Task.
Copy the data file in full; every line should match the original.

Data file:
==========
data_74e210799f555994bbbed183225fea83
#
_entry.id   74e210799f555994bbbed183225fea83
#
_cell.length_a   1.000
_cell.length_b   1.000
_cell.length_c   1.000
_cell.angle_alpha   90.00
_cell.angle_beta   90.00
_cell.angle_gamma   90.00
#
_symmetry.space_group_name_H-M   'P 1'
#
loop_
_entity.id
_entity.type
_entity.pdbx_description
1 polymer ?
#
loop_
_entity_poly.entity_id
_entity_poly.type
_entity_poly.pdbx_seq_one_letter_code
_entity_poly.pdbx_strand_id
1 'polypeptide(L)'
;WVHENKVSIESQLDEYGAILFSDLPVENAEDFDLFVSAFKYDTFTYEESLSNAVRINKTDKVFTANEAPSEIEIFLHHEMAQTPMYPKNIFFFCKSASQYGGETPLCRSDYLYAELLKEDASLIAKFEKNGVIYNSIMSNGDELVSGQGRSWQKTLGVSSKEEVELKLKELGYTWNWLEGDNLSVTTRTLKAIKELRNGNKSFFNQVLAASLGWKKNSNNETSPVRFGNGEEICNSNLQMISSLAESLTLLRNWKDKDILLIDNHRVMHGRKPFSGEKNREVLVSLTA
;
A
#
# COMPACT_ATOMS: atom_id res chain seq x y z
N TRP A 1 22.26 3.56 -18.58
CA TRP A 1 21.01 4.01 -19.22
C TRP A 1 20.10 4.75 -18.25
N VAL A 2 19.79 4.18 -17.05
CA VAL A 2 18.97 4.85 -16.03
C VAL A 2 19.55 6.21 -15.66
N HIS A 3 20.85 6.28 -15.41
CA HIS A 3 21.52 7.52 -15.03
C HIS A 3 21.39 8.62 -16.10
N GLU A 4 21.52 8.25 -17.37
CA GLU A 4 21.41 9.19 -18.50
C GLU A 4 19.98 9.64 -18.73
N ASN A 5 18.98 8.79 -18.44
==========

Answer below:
data_74e210799f555994bbbed183225fea83
#
_entry.id   74e210799f555994bbbed183225fea83
#
_cell.length_a   1.000
_cell.length_b   1.000
_cell.length_c   1.000
_cell.angle_alpha   90.00
_cell.angle_beta   90.00
_cell.angle_gamma   90.00
#
_symmetry.space_group_name_H-M   'P 1'
#
loop_
_entity.id
_entity.type
_entity.pdbx_description
1 polymer ?
#
loop_
_entity_poly.entity_id
_entity_poly.type
_entity_poly.pdbx_seq_one_letter_code
_entity_poly.pdbx_strand_id
1 'polypeptide(L)'
;WVHENKVSIESQLDEYGAILFSDLPVENAEDFDLFVSAFKYDTFTYEESLSNAVRINKTDKVFTANEAPSEIEIFLHHEMAQTPMYPKNIFFFCKSASQYGGETPLCRSDYLYAELLKEDASLIAKFEKNGVIYNSIMSNGDELVSGQGRSWQKTLGVSSKEEVELKLKELGYTWNWLEGDNLSVTTRTLKAIKELRNGNKSFFNQVLAASLGWKKNSNNETSPVRFGNGEEICNSNLQMISSLAESLTLLRNWKDKDILLIDNHRVMHGRKPFSGEKNREVLVSLTA
;
A
#
# COMPACT_ATOMS: atom_id res chain seq x y z
N TRP A 1 22.26 3.56 -18.58
CA TRP A 1 21.01 4.01 -19.22
C TRP A 1 20.10 4.75 -18.25
N VAL A 2 19.79 4.18 -17.05
CA VAL A 2 18.97 4.85 -16.03
C VAL A 2 19.55 6.21 -15.66
N HIS A 3 20.85 6.28 -15.41
CA HIS A 3 21.52 7.52 -15.03
C HIS A 3 21.39 8.62 -16.10
N GLU A 4 21.52 8.25 -17.37
CA GLU A 4 21.41 9.19 -18.50
C GLU A 4 19.98 9.64 -18.73
N ASN A 5 18.98 8.79 -18.44